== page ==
Collision tumours have been reported in nearly every organ, for example collision tumo...
Primary adrenal cortical carcinoma is a highly malignant but rare neoplasm. It may present as a hormonally active or inactive tumour.
Although men and women are affected equally, functioning tumours are more common in females, who are also more likely to have an associated endocr...
The adrenal (suprarenal) glands lie anteromedial to the kidneys. They are paired organs of the endocrine system but are quite asymmetric in shape.
Each gland is enclosed in the perirenal fascia and each have a body and two limbs - medial and lateral. However, the right adrenal g...
Adrenal gland trauma most commonly results from blunt force trauma.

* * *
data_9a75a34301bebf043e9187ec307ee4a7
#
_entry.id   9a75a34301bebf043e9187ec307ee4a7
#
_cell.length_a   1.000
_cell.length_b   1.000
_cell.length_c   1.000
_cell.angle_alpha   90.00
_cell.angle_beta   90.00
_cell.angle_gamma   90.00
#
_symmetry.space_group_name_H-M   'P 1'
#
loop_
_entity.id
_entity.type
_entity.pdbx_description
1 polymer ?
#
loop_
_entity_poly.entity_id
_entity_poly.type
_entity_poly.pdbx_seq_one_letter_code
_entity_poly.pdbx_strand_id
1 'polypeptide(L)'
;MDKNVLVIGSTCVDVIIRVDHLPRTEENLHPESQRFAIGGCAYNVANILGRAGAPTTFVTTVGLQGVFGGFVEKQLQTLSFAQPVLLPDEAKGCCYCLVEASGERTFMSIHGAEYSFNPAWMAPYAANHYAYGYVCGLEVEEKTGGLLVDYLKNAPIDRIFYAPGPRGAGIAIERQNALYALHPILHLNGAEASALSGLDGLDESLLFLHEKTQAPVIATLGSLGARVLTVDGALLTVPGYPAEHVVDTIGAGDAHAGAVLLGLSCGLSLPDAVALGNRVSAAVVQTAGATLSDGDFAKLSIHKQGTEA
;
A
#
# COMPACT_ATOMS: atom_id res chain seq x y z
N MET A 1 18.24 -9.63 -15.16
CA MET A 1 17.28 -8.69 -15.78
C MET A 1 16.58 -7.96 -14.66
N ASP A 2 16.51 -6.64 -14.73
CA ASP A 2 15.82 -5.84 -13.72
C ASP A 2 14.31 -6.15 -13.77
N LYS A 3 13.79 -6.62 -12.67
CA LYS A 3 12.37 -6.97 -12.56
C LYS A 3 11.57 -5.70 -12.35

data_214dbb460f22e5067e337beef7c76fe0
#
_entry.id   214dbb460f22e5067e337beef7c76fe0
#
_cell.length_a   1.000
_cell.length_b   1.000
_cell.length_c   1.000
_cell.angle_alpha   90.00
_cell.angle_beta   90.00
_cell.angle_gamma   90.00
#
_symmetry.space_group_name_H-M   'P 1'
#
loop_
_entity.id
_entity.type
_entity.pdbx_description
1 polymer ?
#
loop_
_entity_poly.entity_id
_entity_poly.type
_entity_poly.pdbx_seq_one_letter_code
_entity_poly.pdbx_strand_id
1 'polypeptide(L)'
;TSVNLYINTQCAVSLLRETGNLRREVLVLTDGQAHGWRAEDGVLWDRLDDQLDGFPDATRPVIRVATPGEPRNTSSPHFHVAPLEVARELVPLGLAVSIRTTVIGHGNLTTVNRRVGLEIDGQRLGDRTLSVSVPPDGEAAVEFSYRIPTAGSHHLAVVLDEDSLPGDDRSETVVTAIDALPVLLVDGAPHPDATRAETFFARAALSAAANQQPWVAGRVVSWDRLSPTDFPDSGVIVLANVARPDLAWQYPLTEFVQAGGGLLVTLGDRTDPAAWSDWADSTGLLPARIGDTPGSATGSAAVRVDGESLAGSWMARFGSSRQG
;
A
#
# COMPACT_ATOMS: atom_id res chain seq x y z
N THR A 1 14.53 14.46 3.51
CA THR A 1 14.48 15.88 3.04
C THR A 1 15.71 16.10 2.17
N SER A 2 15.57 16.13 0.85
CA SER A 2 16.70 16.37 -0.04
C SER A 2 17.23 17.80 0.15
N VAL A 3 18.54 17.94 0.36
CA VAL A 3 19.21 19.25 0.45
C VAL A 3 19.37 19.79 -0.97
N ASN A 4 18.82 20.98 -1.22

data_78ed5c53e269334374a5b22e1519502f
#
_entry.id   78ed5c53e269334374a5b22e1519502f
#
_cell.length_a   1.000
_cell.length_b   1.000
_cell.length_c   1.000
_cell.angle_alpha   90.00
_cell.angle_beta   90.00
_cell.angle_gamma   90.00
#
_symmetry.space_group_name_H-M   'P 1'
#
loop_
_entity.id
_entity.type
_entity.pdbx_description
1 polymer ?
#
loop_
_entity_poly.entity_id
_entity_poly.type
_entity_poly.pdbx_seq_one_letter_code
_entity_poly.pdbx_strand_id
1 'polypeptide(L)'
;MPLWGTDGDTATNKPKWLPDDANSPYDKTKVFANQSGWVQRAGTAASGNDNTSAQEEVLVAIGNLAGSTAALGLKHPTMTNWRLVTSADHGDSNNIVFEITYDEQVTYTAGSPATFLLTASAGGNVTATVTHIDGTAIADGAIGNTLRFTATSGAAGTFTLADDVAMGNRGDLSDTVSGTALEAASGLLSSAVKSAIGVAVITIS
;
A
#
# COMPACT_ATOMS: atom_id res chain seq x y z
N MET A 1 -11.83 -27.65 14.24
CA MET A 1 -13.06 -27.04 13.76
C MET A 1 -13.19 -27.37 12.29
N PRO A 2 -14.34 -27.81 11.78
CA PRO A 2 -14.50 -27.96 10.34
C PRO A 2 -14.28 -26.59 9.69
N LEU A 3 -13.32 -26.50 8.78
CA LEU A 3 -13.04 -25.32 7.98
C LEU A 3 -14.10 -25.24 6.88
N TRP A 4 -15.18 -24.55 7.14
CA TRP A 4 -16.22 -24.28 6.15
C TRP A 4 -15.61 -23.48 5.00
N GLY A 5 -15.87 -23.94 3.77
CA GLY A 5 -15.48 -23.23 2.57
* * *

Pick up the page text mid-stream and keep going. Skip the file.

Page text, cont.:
Adrenal gland trauma is present on 1-2% of CT imaging in blunt trauma although the occurrence is thought to be much higher as injury has been demonstrated at 28% in one autopsy series 1-4.
The right adrenal glan...
Adrenal haemangiomas are rare benign tumours that are usually incidentally identified (one example of an adrenal incidentaloma). Its significance mainly relates to the difficulty in differentiation from other malignant lesions.
Although these can be found at any age, they are mos...
Adrenal haemorrhage can result from a variety of causes (traumatic as well as non-traumatic). When unilateral, it is often clinically silent. In contrast, bilateral adrenal haemorrhage can lead to catastrophic adrenal insufficiency.
The large majority of patients with uni...
Adrenal hyperplasia refers to nonmalignant growth (enlargement) of the adrenal glands and is a rare cause of ACTH-independent Cushing syndrome with unilateral adrenal cortical adenomas being the commonest. 20% of Conn syndrome cases are secondary to adrenal hyperplasia. In diffuse hyperplasia, ...